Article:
Wednesday, February 23, 2011

THE BLAME GAME


Hands down, the worst possible tragedy that can befall an adult human being is to lose a child.

Unbearable.

No one wants to outlive his or her own children.

Thus, I write this piece not wanting in any way to add to the pain and grief experienced by a father who is at the centre of this dreadful story.

Nor do I wish to deny that the police are having their credibility eroded by repeated examples of highly questionable behaviour.

When case after case appears before our eyes of people dying in custody or being brutalized by rogue officers, it is impossible to turn away and pretend that something isn't wrong.

So much so that I will devote an episode of our SHAW TV show to this generic problem in the coming weeks.

But this particular story of a young man drowning in the very cold waters right off the downtown SeaBus terminal is missing a key ingredient, both in the telling and in understanding.

The article in the Sun chronicles the murky details of what may have actually happened on the night of December 12th. Read it and draw whatever conclusions you may. I have no solid idea what actually transpired that night.

The police may or may not have fudged their reports.

The writer has, over the too many years he has been given a platform at the paper, shown a consistent dislike for and distrust of the police. His problem.

The elephant on the dock that is mentioned, barely skimmed over and not in any serious way considered is that the young man who drowned that night was a drug addict.

He had been using heroin for many years, and on the fateful night, he had walked away from a treatment house.

He was found to have crystal meth and cocaine in his system when he died.

I am not blaming this fellow for dying or for dying while being a drug addict.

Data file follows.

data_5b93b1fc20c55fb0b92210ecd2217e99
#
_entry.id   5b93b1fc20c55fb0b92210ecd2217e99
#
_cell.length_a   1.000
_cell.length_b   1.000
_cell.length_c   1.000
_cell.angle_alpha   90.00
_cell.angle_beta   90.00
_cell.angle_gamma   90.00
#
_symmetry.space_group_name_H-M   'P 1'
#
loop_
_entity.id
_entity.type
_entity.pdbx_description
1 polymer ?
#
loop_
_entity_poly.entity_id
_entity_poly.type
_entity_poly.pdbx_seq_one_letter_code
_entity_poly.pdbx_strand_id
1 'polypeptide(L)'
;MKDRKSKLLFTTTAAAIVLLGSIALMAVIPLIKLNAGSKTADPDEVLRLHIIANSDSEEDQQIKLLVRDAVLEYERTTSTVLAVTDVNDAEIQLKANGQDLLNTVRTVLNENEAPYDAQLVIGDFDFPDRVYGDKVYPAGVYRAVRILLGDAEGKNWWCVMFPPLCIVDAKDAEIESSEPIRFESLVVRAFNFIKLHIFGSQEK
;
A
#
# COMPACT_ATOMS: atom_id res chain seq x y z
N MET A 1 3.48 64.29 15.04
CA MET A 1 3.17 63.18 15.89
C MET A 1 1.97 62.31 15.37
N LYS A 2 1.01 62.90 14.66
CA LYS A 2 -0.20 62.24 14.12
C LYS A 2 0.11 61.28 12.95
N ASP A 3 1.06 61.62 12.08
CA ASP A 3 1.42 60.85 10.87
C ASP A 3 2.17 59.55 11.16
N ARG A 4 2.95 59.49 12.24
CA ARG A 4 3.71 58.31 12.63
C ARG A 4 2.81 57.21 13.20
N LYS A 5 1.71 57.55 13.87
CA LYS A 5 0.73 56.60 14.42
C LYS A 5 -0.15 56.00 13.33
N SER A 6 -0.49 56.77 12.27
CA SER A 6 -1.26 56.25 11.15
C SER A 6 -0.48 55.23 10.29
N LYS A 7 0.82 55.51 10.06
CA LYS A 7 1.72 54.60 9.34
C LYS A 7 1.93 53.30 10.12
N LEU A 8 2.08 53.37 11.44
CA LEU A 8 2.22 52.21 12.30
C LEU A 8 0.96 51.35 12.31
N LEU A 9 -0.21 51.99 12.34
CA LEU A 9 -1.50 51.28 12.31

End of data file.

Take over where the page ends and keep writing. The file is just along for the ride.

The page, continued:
But please understand something.

Bad things happen to good people.

And bad things happen to bad people.

Shit happens.

Life is an endless challenge.

Adding drug addiction to your coping mechanisms is not the swiftest move in life.

If you spend a lot of time shooting heroin and all the attendant fun and games that go with that, and add meth and coke to the mix and half-way houses and cops...well, oops, there's a much better chance that you'll end up in a bad place than if you drive to work every day and go home to the wife and kids.

So it's fine to blame the cops, and they may have much to answer for by the time the whole and real story emerges.

But what responsibility did this poor fellow have in his own life and death?

A lot.

Even though we are loathe to look at it.

4 comments:

phatpooch said...

Hey David we can never say enough when someone loses there life to addiction sad sad Sean from Servant house keep up the good work P.S I saw your interview with the judge this guy was my kind of judge

Anonymous said...

Hi,

This is a question for the webmaster/admin here at thebernermonologues.blogspot.com.

May I use part of the information from your post above if I provide a link back to this site?

Thanks,
Harry

David Berner said...

Yes,please.

barry Joneson said...

What responsibility did this poor have in his own life and death?

Every single hard core addict I have met has very little to do with their life and death.

We learn very early on (from birth - 10), the very basics that become the cornerstones of our lives.

Our parents, those who will be our closest confidents, our greatest teachers the ones that teach us how to love others, to be kind and gentle, to learn that it is okay to not be perfect.

From the time we are born until we take our first drink/hoot the dye has been cast.

A normal kid who has had the right combination of learning and loving during the early years may have a drink and may drink more but they rarely, if evr, get addicted. Those prone to addiction have the first drug and they have an almost magical experience, they feel normal as they have just had an artificial boost to their self esteem, powerful beyond words and the greates lover and seducer they will ever find. The kid whose parents were their greatest teacher usually have good self esteem so the effect of the drink/drug is pleasureable but if consequences ever came from it, they would probably stop drinking or slow down...not so for the kid who gets everything from the drug that he was supposed to get as a result of solid parenting, feeling stronger, feeling like they can talk to the girsl/boys, feel like they they belong, that they are equal and yes, that they have arrived and will now also standup for themselves.
The words above are the result of spending my whole first half of my life in addiction and personally knowing thousands and the last third of my life living in recovering from addiction...I have yet to sit down with a parent who feels they had no part in the addiction of their son/daughter, some start out feeling that way but soon they can see their role...There is no blame, my mom and dad are dead but I love them, even after all that was done to me, heaven only knows how their parents treated them.........